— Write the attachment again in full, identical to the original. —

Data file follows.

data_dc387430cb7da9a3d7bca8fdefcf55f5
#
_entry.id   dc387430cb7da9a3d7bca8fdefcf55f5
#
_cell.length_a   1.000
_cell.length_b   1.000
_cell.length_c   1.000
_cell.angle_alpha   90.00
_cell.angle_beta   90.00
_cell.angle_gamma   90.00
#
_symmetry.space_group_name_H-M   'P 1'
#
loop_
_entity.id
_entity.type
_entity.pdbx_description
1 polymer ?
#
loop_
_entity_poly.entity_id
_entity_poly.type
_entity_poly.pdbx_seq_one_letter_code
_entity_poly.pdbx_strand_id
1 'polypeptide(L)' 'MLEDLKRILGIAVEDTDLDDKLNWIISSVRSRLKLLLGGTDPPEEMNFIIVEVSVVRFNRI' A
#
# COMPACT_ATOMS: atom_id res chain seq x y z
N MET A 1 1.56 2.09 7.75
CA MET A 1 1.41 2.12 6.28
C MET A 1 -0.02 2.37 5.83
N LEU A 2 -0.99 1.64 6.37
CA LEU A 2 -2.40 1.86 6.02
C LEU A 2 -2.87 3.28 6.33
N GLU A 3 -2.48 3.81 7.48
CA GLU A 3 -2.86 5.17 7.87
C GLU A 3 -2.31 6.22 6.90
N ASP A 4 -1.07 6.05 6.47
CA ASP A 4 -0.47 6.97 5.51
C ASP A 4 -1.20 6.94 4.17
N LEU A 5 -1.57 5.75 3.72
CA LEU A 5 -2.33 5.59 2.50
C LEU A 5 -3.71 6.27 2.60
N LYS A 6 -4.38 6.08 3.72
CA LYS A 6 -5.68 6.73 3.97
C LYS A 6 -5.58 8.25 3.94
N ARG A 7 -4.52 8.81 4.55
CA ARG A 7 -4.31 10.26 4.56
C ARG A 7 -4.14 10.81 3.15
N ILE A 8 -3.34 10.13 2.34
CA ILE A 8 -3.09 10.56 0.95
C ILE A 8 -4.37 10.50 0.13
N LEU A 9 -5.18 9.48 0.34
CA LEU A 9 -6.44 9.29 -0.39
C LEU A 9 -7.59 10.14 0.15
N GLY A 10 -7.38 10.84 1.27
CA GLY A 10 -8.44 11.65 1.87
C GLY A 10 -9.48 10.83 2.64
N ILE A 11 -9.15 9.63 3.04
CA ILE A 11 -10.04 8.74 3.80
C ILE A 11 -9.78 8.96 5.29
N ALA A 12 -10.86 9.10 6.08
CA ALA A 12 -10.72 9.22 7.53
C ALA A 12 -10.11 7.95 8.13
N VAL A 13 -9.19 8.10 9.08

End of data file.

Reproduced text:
data_dc387430cb7da9a3d7bca8fdefcf55f5
#
_entry.id   dc387430cb7da9a3d7bca8fdefcf55f5
#
_cell.length_a   1.000
_cell.length_b   1.000
_cell.length_c   1.000
_cell.angle_alpha   90.00
_cell.angle_beta   90.00
_cell.angle_gamma   90.00
#
_symmetry.space_group_name_H-M   'P 1'
#
loop_
_entity.id
_entity.type
_entity.pdbx_description
1 polymer ?
#
loop_
_entity_poly.entity_id
_entity_poly.type
_entity_poly.pdbx_seq_one_letter_code
_entity_poly.pdbx_strand_id
1 'polypeptide(L)' 'MLEDLKRILGIAVEDTDLDDKLNWIISSVRSRLKLLLGGTDPPEEMNFIIVEVSVVRFNRI' A
#
# COMPACT_ATOMS: atom_id res chain seq x y z
N MET A 1 1.56 2.09 7.75
CA MET A 1 1.41 2.12 6.28
C MET A 1 -0.02 2.37 5.83
N LEU A 2 -0.99 1.64 6.37
CA LEU A 2 -2.40 1.86 6.02
C LEU A 2 -2.87 3.28 6.33
N GLU A 3 -2.48 3.81 7.48
CA GLU A 3 -2.86 5.17 7.87
C GLU A 3 -2.31 6.22 6.90
N ASP A 4 -1.07 6.05 6.47
CA ASP A 4 -0.47 6.97 5.51
C ASP A 4 -1.20 6.94 4.17
N LEU A 5 -1.57 5.75 3.72
CA LEU A 5 -2.33 5.59 2.50
C LEU A 5 -3.71 6.27 2.60
N LYS A 6 -4.38 6.08 3.72
CA LYS A 6 -5.68 6.73 3.97
C LYS A 6 -5.58 8.25 3.94
N ARG A 7 -4.52 8.81 4.55
CA ARG A 7 -4.31 10.26 4.56
C ARG A 7 -4.14 10.81 3.15
N ILE A 8 -3.34 10.13 2.34
CA ILE A 8 -3.09 10.56 0.95
C ILE A 8 -4.37 10.50 0.13
N LEU A 9 -5.18 9.48 0.34
CA LEU A 9 -6.44 9.29 -0.39
C LEU A 9 -7.59 10.14 0.15
N GLY A 10 -7.38 10.84 1.27
CA GLY A 10 -8.44 11.65 1.87
C GLY A 10 -9.48 10.83 2.64
N ILE A 11 -9.15 9.63 3.04
CA ILE A 11 -10.04 8.74 3.80
C ILE A 11 -9.78 8.96 5.29
N ALA A 12 -10.86 9.10 6.08
CA ALA A 12 -10.72 9.22 7.53
C ALA A 12 -10.11 7.95 8.13
N VAL A 13 -9.19 8.10 9.08